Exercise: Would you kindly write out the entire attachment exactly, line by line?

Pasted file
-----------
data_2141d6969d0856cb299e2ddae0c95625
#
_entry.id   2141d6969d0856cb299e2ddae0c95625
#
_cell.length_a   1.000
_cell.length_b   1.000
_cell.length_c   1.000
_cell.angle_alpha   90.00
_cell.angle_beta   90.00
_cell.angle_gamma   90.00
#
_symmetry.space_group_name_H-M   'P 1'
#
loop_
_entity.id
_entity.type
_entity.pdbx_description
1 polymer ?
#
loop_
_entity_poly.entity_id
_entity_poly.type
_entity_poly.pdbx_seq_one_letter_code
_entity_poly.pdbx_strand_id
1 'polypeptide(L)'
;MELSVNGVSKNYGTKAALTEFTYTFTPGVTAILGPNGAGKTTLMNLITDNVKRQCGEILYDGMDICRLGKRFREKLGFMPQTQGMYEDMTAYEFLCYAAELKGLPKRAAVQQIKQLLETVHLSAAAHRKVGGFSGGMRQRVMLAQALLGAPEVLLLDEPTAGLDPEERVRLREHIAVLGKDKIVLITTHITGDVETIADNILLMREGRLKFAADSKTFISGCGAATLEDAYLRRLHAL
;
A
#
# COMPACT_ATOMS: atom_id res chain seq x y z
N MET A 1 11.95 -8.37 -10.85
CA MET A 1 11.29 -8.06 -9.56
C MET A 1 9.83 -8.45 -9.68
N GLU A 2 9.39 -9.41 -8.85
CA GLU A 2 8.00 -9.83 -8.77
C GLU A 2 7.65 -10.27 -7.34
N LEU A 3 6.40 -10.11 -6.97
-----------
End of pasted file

data_2141d6969d0856cb299e2ddae0c95625
#
_entry.id   2141d6969d0856cb299e2ddae0c95625
#
_cell.length_a   1.000
_cell.length_b   1.000
_cell.length_c   1.000
_cell.angle_alpha   90.00
_cell.angle_beta   90.00
_cell.angle_gamma   90.00
#
_symmetry.space_group_name_H-M   'P 1'
#
loop_
_entity.id
_entity.type
_entity.pdbx_description
1 polymer ?
#
loop_
_entity_poly.entity_id
_entity_poly.type
_entity_poly.pdbx_seq_one_letter_code
_entity_poly.pdbx_strand_id
1 'polypeptide(L)'
;MELSVNGVSKNYGTKAALTEFTYTFTPGVTAILGPNGAGKTTLMNLITDNVKRQCGEILYDGMDICRLGKRFREKLGFMPQTQGMYEDMTAYEFLCYAAELKGLPKRAAVQQIKQLLETVHLSAAAHRKVGGFSGGMRQRVMLAQALLGAPEVLLLDEPTAGLDPEERVRLREHIAVLGKDKIVLITTHITGDVETIADNILLMREGRLKFAADSKTFISGCGAATLEDAYLRRLHAL
;
A
#
# COMPACT_ATOMS: atom_id res chain seq x y z
N MET A 1 11.95 -8.37 -10.85
CA MET A 1 11.29 -8.06 -9.56
C MET A 1 9.83 -8.45 -9.68
N GLU A 2 9.39 -9.41 -8.85
CA GLU A 2 8.00 -9.83 -8.77
C GLU A 2 7.65 -10.27 -7.34
N LEU A 3 6.40 -10.11 -6.97